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Thursday, June 25, 2009

Food poisoning


Food poisoning, also referred to as food-borne illness, is a gastrointestinal disorder that results from eating contaminated food. Infectious organisms — including various bacteria, viruses and parasites — are the most common cause of food poisoning. Harmful toxins and chemicals (noninfectious agents) also can cause illnesses, but this is less common.

Infectious organisms can contaminate food at any point during its processing or production. Contamination can also occur at home if food is incorrectly handled, improperly cooked or inadequately stored. Whether you become sick after eating contaminated food depends on the organism in the food, the amount of exposure you've had to it, your age and your health.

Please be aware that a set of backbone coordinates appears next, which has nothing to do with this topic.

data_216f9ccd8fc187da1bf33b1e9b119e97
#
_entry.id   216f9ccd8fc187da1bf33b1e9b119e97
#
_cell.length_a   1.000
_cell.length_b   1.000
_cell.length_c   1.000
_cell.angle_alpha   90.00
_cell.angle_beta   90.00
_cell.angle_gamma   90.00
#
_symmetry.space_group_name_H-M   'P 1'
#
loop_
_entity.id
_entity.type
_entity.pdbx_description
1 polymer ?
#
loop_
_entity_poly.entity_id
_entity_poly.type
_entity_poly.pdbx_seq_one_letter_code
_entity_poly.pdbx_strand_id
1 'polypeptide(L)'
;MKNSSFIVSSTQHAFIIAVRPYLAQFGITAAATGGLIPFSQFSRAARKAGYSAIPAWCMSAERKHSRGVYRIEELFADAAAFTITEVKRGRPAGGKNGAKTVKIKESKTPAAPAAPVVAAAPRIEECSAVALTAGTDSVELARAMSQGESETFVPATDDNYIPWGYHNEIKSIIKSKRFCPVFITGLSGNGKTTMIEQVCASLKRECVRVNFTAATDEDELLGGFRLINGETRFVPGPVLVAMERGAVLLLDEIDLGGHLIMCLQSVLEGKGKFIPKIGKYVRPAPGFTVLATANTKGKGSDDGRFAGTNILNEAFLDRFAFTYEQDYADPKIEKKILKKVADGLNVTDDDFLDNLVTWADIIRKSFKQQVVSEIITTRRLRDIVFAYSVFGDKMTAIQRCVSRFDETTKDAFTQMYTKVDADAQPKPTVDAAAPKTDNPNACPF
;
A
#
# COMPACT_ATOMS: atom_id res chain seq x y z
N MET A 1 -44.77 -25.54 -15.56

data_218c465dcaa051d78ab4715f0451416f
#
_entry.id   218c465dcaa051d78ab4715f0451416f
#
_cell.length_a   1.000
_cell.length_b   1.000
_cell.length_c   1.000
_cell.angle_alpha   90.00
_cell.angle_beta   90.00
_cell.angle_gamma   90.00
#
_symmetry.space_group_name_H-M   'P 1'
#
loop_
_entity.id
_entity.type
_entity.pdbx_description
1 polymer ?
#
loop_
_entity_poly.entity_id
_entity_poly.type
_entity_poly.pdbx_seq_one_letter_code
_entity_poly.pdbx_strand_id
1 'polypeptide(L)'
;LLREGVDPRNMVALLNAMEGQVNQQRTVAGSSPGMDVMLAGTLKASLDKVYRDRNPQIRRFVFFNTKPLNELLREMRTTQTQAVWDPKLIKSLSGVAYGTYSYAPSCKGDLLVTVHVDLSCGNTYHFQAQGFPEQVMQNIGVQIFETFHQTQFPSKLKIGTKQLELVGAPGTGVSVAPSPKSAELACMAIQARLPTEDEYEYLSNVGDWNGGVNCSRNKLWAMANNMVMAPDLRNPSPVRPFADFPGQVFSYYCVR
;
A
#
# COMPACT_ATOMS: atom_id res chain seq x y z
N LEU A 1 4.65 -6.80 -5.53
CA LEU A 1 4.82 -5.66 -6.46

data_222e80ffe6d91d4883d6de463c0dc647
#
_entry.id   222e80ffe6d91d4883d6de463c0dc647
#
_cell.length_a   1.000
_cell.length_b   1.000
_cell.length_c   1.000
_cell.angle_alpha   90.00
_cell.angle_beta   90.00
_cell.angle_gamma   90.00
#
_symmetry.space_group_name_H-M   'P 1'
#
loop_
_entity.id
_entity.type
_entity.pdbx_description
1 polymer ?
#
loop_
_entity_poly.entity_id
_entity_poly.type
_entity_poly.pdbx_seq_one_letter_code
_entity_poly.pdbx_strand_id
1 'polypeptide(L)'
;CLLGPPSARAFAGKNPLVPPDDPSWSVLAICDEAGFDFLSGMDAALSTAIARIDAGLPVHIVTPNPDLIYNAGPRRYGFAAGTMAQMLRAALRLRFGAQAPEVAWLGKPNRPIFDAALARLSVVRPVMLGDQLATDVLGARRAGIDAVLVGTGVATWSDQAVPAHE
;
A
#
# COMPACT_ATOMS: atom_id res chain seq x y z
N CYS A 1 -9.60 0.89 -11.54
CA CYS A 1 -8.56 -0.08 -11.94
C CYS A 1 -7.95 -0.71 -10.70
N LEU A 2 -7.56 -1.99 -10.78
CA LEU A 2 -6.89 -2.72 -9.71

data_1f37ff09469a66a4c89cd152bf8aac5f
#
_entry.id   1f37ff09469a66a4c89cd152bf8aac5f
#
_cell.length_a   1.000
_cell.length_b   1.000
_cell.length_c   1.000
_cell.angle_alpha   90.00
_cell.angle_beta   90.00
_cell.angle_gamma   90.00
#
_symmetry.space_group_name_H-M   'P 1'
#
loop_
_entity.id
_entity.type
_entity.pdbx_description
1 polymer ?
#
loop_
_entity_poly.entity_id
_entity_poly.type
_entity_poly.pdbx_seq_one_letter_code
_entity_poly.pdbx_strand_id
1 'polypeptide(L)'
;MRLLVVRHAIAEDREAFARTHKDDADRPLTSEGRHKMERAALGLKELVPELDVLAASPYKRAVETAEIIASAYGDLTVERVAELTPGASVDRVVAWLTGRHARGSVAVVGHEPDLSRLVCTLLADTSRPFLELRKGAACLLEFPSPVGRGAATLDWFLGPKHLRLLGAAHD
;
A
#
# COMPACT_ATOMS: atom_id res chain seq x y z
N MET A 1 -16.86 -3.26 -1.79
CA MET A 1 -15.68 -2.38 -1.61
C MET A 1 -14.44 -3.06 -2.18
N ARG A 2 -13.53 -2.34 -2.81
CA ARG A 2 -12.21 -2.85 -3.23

Food poisoning symptoms include nausea, vomiting and diarrhea, which can start just hours after eating the food. Most often, food poisoning is mild and resolves without treatment. But some cases can be severe, requiring hospitalization.

What can you do to prevent food poisoning? Keep hot food hot and cold food cold. And keep everything — especially your hands — clean. If you follow these basic rules, you'll be less likely to become ill from food poisoning.